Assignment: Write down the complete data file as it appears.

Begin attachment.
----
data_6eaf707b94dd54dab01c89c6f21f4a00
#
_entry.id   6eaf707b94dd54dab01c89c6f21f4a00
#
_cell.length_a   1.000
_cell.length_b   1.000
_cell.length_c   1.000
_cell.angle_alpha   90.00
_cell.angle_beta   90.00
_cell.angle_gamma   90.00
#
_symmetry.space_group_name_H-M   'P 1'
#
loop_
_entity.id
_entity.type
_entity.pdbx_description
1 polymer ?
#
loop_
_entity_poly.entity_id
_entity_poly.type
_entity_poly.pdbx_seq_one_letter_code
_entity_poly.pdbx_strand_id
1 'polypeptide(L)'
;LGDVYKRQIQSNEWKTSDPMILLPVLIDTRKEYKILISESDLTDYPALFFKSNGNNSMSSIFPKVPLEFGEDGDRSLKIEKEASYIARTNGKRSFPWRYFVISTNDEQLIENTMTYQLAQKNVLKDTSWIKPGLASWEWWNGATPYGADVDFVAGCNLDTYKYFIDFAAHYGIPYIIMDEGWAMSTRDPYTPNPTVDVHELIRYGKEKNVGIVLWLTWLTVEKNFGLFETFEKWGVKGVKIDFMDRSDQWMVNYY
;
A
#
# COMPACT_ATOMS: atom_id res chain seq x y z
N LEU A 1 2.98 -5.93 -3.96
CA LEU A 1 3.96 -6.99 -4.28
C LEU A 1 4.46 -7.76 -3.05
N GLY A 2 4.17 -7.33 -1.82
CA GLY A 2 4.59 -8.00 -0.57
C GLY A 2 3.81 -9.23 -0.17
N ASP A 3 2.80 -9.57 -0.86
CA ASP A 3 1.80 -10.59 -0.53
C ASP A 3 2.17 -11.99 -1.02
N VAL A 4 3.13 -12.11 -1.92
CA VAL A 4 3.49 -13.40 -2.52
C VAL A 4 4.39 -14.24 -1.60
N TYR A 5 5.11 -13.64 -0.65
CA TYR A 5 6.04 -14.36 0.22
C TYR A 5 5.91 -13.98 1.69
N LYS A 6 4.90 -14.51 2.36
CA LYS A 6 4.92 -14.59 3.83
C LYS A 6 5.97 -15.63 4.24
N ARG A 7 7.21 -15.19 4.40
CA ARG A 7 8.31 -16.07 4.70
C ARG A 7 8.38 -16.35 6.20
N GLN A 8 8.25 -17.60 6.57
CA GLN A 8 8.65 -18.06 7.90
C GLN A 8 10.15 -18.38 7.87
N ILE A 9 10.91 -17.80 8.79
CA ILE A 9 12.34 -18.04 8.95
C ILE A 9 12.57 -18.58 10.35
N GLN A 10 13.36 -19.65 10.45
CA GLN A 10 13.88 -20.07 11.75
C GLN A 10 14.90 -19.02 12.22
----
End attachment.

data_6eaf707b94dd54dab01c89c6f21f4a00
#
_entry.id   6eaf707b94dd54dab01c89c6f21f4a00
#
_cell.length_a   1.000
_cell.length_b   1.000
_cell.length_c   1.000
_cell.angle_alpha   90.00
_cell.angle_beta   90.00
_cell.angle_gamma   90.00
#
_symmetry.space_group_name_H-M   'P 1'
#
loop_
_entity.id
_entity.type
_entity.pdbx_description
1 polymer ?
#
loop_
_entity_poly.entity_id
_entity_poly.type
_entity_poly.pdbx_seq_one_letter_code
_entity_poly.pdbx_strand_id
1 'polypeptide(L)'
;LGDVYKRQIQSNEWKTSDPMILLPVLIDTRKEYKILISESDLTDYPALFFKSNGNNSMSSIFPKVPLEFGEDGDRSLKIEKEASYIARTNGKRSFPWRYFVISTNDEQLIENTMTYQLAQKNVLKDTSWIKPGLASWEWWNGATPYGADVDFVAGCNLDTYKYFIDFAAHYGIPYIIMDEGWAMSTRDPYTPNPTVDVHELIRYGKEKNVGIVLWLTWLTVEKNFGLFETFEKWGVKGVKIDFMDRSDQWMVNYY
;
A
#
# COMPACT_ATOMS: atom_id res chain seq x y z
N LEU A 1 2.98 -5.93 -3.96
CA LEU A 1 3.96 -6.99 -4.28
C LEU A 1 4.46 -7.76 -3.05
N GLY A 2 4.17 -7.33 -1.82
CA GLY A 2 4.59 -8.00 -0.57
C GLY A 2 3.81 -9.23 -0.17
N ASP A 3 2.80 -9.57 -0.86
CA ASP A 3 1.80 -10.59 -0.53
C ASP A 3 2.17 -11.99 -1.02
N VAL A 4 3.13 -12.11 -1.92
CA VAL A 4 3.49 -13.40 -2.52
C VAL A 4 4.39 -14.24 -1.60
N TYR A 5 5.11 -13.64 -0.65
CA TYR A 5 6.04 -14.36 0.22
C TYR A 5 5.91 -13.98 1.69
N LYS A 6 4.90 -14.51 2.36
CA LYS A 6 4.92 -14.59 3.83
C LYS A 6 5.97 -15.63 4.24
N ARG A 7 7.21 -15.19 4.40
CA ARG A 7 8.31 -16.07 4.70
C ARG A 7 8.38 -16.35 6.20
N GLN A 8 8.25 -17.60 6.57
CA GLN A 8 8.65 -18.06 7.90
C GLN A 8 10.15 -18.38 7.87
N ILE A 9 10.91 -17.80 8.79
CA ILE A 9 12.34 -18.04 8.95
C ILE A 9 12.57 -18.58 10.35
N GLN A 10 13.36 -19.65 10.45
CA GLN A 10 13.88 -20.07 11.75
C GLN A 10 14.90 -19.02 12.22